What Do USDA or FAPRI Commodity Price Projections Tell Us
Mar 30, 2015
On March 27, Agriculture Secretary Tom Vilsack announced that USDA would extend the deadline for farmers to make decisions about which commodity support program to enroll in under the 2014 farm bill by one week, to April 7, 2015. In that announcement, the Secretary indicated that 90 percent of producers have already decided between Agricultural Risk Coverage (ARC) and Price Loss Coverage (PLC) as their primary farm safety net program for the next five crop years, although the share of program acres accounted for by those farmers was not disclosed.
The 2014 farm bill provided funds to be allocated to farm policy experts to develop web-based decision tools to help farmers make the decision as to which program to enroll in. In the summer of 2014, USDA awarded the funds to two consortia of land-grant based agricultural economists to do the work--one led by the University of Illinois, and the other led by the Food and Agricultural Policy Research Institute (FAPRI) at the University of Missouri and the Agricultural and Food Policy Center (AFPC) at Texas A&M University.
These tools utilize model-based price projections to give farmers an idea of how market prices for program crops might behave over the lifetime of the 2014 farm bill. The University of Illinois tool APAS (for Agricultural Policy Analysis System) incorporates official USDA price projections developed primarily by economists at USDA’s Economic Research Service, while the FAPRI/AFPC tool uses separate price projections generated by FAPRI economists and their baseline models. These two sets of projections are never identical, although to avoid too much confusion the analysts involved usually compare notes before they release their annual 10-year forecasts or projections.
These baseline projections are primarily used to help gauge the effectiveness and federal budget implications of proposed policy changes before the proposals become part of the formal legislative process. A third set of projections, developed by the U.S. Congressional Budget Office, are actually used to provide official cost estimates or ‘scores’ for proposed policy changes during the legislative process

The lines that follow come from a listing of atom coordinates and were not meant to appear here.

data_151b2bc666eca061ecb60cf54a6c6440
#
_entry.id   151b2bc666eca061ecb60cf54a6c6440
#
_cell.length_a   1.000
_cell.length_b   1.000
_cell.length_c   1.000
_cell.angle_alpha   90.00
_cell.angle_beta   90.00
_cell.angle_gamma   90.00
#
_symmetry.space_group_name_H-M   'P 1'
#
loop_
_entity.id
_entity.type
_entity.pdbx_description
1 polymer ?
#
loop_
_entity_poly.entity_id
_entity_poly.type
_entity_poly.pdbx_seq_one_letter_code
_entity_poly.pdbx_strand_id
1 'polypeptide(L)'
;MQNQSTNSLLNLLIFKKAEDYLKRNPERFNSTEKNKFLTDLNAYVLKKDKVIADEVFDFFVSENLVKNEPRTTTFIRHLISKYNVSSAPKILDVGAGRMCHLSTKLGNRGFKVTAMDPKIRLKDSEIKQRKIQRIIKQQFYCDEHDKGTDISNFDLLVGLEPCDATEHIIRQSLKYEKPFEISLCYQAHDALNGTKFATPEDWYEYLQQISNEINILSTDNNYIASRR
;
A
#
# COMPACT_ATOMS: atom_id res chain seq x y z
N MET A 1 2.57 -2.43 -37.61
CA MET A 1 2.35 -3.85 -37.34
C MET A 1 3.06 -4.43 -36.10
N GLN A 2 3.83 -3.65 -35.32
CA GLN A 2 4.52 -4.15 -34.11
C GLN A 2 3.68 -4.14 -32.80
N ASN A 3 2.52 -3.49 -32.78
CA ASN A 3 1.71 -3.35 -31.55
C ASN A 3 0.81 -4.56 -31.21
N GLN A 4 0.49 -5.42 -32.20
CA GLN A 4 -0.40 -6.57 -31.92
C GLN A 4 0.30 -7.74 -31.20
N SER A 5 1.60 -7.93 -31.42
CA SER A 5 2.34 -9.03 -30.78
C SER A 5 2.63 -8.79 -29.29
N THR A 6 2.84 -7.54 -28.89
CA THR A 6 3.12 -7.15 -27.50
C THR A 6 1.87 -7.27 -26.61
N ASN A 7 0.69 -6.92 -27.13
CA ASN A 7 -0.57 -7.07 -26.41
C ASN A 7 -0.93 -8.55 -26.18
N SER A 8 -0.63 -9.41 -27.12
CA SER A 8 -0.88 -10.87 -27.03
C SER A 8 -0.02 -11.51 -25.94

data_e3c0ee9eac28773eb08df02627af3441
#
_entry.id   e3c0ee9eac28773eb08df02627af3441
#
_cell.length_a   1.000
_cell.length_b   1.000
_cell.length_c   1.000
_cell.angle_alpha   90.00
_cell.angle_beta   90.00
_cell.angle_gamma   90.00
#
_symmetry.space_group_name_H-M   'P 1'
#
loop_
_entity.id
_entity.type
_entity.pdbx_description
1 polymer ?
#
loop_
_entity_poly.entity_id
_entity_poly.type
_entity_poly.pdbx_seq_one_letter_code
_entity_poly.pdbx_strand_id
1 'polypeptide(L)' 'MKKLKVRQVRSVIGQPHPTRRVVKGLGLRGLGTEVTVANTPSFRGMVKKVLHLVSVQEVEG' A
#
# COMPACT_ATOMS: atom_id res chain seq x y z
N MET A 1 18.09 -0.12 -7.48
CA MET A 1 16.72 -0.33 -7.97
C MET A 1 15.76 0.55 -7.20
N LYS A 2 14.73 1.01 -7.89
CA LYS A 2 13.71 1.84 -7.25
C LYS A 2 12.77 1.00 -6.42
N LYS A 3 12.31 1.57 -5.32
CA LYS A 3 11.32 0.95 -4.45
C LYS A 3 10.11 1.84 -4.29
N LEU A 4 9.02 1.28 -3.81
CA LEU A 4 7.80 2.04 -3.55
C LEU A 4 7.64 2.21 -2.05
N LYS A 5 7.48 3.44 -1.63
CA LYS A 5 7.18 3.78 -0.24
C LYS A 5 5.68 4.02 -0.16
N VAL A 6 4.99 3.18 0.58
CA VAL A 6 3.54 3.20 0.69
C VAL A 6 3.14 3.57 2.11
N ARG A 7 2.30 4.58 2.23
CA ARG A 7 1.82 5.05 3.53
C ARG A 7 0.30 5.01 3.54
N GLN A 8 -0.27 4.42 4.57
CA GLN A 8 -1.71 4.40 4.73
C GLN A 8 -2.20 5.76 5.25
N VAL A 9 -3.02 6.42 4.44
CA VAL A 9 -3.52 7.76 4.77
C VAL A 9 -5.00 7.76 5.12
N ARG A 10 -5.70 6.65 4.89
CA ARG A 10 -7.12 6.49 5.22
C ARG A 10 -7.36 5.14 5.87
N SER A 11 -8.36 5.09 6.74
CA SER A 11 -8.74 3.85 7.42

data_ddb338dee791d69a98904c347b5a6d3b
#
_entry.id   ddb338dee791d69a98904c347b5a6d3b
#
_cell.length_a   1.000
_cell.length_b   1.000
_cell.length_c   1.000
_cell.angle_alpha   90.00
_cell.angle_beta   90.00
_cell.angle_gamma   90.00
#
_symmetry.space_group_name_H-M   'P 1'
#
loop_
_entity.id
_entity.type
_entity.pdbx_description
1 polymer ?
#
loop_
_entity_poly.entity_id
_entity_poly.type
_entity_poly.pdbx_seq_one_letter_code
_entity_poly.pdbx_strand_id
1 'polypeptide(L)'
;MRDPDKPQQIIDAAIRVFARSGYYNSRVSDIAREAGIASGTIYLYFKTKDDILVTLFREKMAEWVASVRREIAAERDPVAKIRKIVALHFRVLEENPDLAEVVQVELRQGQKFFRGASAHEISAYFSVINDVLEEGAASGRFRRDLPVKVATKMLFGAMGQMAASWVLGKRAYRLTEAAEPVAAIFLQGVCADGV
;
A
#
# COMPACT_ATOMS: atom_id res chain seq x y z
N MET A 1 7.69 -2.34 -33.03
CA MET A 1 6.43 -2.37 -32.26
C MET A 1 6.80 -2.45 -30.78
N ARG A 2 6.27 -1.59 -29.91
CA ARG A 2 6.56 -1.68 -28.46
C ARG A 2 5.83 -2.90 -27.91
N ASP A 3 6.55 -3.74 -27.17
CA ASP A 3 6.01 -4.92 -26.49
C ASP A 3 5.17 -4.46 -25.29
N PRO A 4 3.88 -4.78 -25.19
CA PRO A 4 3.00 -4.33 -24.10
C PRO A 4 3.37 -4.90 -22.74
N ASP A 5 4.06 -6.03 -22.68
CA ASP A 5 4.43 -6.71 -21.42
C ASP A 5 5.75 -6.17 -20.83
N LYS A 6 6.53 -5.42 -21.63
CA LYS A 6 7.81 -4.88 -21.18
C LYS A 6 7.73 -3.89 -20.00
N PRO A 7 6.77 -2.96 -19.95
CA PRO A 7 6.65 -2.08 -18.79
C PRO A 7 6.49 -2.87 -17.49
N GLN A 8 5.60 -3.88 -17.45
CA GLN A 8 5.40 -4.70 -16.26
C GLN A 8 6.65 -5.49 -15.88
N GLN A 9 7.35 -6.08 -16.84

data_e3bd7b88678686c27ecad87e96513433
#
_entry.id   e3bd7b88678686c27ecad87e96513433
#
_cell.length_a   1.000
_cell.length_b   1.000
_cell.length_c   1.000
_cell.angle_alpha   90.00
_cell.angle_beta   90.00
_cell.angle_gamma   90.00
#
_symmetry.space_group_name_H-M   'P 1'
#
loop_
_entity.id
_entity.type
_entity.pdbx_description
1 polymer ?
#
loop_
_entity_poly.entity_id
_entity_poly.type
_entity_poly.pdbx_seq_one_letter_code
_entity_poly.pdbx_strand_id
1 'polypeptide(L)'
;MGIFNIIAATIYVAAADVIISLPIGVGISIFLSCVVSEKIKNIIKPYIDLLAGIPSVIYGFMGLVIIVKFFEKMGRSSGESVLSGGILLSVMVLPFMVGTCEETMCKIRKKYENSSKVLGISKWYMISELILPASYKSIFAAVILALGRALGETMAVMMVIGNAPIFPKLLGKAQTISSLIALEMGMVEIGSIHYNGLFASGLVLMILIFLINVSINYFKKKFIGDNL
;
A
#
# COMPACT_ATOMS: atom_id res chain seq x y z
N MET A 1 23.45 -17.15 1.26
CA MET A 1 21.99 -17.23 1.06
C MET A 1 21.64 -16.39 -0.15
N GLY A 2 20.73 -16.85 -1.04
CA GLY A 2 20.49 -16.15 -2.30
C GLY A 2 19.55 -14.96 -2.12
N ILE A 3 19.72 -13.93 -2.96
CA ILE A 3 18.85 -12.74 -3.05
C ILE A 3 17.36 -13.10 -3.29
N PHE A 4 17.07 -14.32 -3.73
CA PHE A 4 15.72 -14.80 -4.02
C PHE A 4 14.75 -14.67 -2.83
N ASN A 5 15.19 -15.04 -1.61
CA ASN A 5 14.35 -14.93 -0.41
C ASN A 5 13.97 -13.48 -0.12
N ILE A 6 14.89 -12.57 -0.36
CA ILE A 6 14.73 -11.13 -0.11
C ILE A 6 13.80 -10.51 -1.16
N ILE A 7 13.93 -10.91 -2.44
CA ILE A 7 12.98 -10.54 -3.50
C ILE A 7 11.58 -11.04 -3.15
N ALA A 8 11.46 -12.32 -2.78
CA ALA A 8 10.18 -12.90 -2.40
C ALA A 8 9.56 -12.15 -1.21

In utilizing the decision tools described above, farmers should be aware exactly what the 2014-18 crop prices embedded in those tools are based on. By now, the prices for the 2014/15 crop year are well on their way to being fully realized, especially for fall-planted crops such as winter wheat. Projected prices for the upcoming 2015/16 crop year are based primarily on what was known about weather conditions and cropping patterns in major producing countries around the world at the time the baselines were released, in February 2015.
For the final three years of the 2014 farm bill, however, the baselines incorporate assumptions about agricultural policy and weather that may prove to be inaccurate by the time those crop years roll around. As to farm policy, the baselines typically assume that current law (i.e., primarily the provisions of the 2014 farm bill) will remain in effect unchanged over the projection period. Although the models actually run hundreds of scenarios to examine the impacts of various weather and demand patterns, the decision tools utilize the average prices generated by that process, which essentially reflect normal weather patterns. If for one or more of those years farmers enjoy a bumper crop, like 2014, or face a significant production decline from widespread drought, as happened in 2012, then the price projections will be off the mark for that year and the years that follow.
With the wild weather variability that farmers have been experiencing in recent years likely to continue due to the effects of climate change, knowing what the underlying price projections in the decision tools represent is a key piece of information for farmers.